The Icelandic Naming Committee has approved five new names, reports Vísir. These are Ónarr and Eros for boys and Vök, Nala, and Natasja for girls.
The Naming Committee is a government body that maintains an official register from which Icelandic parents can choose a name for their child. If the name they wish to use is not already on the register, parents must petition for approval from the committee. In order to be approved, the new name must conform to a specific set of rules including that it must decline according to Icelandic grammar rules, must be spelled according to Icelandic conventions, and must not cause the bearer discomfort or embarrassment. Additionally, boys are not allowed to carry ‘female’ names and vice versa.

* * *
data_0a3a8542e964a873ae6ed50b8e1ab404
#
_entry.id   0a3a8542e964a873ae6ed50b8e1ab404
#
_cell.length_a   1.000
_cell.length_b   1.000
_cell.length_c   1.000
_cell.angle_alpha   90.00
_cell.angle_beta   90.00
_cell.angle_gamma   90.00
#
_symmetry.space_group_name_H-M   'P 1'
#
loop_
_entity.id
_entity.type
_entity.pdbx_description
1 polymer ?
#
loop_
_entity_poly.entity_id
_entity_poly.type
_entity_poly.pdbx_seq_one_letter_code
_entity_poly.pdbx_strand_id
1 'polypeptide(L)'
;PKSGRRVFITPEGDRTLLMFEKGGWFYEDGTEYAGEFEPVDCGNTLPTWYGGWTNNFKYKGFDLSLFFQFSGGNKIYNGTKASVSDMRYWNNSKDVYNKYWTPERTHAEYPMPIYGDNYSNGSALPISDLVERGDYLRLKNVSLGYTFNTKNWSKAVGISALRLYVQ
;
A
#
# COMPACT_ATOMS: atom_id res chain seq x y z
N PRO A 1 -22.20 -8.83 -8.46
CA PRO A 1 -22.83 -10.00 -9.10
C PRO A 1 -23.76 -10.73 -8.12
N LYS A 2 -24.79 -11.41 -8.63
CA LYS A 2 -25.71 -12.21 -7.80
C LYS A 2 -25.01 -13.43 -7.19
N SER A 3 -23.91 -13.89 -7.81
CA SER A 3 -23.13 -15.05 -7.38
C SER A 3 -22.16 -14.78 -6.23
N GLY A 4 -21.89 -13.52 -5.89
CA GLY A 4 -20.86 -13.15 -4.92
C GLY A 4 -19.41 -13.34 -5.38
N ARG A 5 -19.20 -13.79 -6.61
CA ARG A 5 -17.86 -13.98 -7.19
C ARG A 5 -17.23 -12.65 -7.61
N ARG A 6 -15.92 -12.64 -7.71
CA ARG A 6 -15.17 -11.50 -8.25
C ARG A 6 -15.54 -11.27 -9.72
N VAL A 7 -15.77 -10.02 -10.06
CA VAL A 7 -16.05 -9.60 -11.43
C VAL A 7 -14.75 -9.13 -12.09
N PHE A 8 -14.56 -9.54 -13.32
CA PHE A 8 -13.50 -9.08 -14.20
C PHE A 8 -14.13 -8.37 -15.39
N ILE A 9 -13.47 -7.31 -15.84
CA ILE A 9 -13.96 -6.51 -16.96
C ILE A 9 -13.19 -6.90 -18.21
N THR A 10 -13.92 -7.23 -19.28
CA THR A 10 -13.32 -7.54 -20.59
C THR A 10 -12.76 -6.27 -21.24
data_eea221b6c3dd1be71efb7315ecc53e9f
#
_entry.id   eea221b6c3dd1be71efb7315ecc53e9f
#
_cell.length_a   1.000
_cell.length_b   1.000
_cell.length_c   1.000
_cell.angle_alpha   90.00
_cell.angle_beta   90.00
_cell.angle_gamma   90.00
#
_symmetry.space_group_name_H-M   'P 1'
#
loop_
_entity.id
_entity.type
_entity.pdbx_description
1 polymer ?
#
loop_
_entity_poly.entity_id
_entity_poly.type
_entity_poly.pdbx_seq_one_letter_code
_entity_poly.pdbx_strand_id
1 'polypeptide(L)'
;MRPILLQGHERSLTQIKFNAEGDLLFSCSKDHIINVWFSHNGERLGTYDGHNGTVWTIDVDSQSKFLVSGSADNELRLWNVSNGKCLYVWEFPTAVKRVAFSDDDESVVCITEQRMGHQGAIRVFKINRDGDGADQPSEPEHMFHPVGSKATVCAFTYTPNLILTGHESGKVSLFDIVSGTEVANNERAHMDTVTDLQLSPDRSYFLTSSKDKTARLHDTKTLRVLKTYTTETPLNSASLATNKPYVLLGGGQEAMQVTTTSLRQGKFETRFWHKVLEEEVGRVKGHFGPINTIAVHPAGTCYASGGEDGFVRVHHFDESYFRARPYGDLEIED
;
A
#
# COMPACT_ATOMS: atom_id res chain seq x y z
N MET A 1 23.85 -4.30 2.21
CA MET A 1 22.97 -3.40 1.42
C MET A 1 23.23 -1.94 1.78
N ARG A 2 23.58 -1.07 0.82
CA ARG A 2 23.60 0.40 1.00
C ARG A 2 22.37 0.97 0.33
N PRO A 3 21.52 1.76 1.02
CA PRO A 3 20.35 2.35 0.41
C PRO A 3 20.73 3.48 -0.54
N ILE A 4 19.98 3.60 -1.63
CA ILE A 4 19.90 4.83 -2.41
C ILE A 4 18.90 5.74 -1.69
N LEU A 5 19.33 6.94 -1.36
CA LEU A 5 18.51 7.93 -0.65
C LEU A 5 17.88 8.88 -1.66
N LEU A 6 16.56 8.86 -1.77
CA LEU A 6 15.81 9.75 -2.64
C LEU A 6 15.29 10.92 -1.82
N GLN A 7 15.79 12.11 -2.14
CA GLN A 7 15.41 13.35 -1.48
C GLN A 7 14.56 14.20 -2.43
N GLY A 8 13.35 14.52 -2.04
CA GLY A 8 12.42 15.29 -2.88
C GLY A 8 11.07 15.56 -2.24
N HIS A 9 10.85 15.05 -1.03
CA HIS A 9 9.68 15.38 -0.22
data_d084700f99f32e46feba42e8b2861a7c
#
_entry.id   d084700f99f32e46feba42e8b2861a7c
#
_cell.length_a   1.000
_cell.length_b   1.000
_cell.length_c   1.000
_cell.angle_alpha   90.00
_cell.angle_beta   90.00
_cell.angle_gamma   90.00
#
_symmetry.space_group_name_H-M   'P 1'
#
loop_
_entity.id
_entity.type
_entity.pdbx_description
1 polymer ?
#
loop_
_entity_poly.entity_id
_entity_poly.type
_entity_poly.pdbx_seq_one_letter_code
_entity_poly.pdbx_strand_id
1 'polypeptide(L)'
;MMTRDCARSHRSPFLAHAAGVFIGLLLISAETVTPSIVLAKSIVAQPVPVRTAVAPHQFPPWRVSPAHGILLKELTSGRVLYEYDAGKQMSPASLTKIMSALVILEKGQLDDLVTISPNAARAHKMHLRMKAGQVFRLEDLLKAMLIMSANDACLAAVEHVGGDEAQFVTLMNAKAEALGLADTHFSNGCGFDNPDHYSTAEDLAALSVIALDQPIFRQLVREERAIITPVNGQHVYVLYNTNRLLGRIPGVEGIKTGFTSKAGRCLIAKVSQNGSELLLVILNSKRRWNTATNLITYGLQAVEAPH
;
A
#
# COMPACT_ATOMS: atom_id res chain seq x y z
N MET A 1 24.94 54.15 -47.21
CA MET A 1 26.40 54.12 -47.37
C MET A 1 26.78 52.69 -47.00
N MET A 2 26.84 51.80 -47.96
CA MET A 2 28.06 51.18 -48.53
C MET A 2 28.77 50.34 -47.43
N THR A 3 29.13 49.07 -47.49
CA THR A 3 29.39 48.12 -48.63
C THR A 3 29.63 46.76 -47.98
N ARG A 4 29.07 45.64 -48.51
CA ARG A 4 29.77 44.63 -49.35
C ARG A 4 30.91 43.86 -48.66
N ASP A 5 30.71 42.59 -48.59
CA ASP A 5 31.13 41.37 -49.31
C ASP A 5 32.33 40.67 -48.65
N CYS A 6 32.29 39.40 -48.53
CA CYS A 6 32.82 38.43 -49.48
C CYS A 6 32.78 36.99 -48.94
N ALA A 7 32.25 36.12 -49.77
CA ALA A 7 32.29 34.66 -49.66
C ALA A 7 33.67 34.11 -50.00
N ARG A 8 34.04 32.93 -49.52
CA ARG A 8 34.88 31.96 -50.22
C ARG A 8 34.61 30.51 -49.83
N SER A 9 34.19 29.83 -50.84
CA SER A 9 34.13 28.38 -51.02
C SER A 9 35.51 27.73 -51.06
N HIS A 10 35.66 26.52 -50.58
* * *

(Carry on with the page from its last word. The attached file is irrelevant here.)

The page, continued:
Rejections by the committee can be reversed. For instance, the name Natasha was rejected on the grounds that it didn’t conform to Icelandic spelling rules. When spelled with a ‘j’ instead of an ‘sh,’ however, the same name was approved. Ónarr, which was also just approved, had been previously rejected on the same basis: not conforming to spelling conventions. But the parents re-petitioned for the name to be approved, noting in their argument that ‘Ónarr’ appears in Snorra-Edda, or Prose Edda, a foundational piece of Icelandic literature that dates back to the 13th century. This time, their argument was accepted, allowing the name to be added to the national register.